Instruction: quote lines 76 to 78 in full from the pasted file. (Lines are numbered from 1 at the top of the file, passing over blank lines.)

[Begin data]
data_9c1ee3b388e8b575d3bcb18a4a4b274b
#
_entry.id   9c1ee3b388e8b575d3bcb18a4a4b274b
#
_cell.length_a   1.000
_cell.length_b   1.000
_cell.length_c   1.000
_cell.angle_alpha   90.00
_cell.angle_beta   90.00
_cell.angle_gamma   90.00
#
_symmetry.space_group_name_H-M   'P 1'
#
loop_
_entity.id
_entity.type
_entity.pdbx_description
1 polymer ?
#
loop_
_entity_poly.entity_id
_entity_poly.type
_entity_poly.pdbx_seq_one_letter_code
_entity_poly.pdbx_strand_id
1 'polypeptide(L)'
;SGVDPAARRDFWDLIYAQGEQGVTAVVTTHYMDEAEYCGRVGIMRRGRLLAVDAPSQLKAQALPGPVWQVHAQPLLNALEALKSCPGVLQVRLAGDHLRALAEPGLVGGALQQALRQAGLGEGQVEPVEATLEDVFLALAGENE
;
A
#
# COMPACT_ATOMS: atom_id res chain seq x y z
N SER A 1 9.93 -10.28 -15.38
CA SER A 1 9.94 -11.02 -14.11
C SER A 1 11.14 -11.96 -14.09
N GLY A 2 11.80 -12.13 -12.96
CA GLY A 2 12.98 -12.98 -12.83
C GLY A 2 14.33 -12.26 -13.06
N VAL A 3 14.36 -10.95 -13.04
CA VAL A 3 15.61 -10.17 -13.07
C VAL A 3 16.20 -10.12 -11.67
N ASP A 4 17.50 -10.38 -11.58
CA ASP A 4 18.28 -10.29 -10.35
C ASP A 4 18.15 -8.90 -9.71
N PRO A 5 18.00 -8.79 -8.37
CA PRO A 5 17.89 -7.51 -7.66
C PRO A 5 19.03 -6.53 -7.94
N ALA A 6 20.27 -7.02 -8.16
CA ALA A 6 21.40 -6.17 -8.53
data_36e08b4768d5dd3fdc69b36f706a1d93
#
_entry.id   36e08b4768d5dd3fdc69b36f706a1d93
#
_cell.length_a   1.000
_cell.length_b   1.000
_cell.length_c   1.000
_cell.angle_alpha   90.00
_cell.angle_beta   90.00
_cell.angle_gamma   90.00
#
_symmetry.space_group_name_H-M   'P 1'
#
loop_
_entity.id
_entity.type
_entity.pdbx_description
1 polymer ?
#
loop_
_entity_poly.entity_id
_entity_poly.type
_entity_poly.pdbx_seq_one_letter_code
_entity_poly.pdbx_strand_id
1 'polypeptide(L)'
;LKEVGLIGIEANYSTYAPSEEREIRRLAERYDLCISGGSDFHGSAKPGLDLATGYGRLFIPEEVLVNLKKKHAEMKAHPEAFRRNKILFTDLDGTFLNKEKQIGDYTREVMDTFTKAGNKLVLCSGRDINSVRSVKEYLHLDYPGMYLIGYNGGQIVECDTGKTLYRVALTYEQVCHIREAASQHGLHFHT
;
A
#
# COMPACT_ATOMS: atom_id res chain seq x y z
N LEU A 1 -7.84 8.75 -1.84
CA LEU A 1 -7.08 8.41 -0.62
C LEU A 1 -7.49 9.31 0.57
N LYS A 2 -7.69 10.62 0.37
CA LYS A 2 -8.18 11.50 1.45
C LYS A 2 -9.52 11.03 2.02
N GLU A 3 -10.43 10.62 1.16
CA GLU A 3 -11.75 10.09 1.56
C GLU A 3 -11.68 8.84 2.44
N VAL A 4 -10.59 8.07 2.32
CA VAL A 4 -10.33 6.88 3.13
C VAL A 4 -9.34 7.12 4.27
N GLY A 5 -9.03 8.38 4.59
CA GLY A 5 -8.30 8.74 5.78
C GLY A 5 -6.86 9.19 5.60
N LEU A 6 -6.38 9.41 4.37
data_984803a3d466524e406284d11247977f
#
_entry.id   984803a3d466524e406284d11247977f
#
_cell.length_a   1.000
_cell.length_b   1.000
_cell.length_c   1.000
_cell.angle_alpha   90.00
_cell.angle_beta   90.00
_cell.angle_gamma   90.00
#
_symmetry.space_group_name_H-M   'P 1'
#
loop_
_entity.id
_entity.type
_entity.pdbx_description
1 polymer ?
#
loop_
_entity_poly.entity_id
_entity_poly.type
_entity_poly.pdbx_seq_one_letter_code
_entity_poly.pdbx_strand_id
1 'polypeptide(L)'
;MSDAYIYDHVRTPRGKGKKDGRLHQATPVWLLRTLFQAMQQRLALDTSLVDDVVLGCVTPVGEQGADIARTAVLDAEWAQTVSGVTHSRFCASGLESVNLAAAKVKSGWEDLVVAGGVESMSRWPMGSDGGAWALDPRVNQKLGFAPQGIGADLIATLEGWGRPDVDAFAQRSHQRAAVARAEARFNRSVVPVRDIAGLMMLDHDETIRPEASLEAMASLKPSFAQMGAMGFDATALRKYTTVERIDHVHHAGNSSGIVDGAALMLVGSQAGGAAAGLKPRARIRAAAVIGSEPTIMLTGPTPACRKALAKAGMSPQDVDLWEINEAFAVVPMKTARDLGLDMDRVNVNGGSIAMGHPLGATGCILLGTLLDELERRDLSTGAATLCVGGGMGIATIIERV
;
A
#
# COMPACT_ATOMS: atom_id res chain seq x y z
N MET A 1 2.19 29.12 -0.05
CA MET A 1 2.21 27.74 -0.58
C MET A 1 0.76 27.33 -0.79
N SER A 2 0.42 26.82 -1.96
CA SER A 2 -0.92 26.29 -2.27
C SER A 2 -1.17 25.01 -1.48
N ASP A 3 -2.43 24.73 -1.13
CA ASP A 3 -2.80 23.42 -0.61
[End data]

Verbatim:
#
# COMPACT_ATOMS: atom_id res chain seq x y z
N LEU A 1 -7.84 8.75 -1.84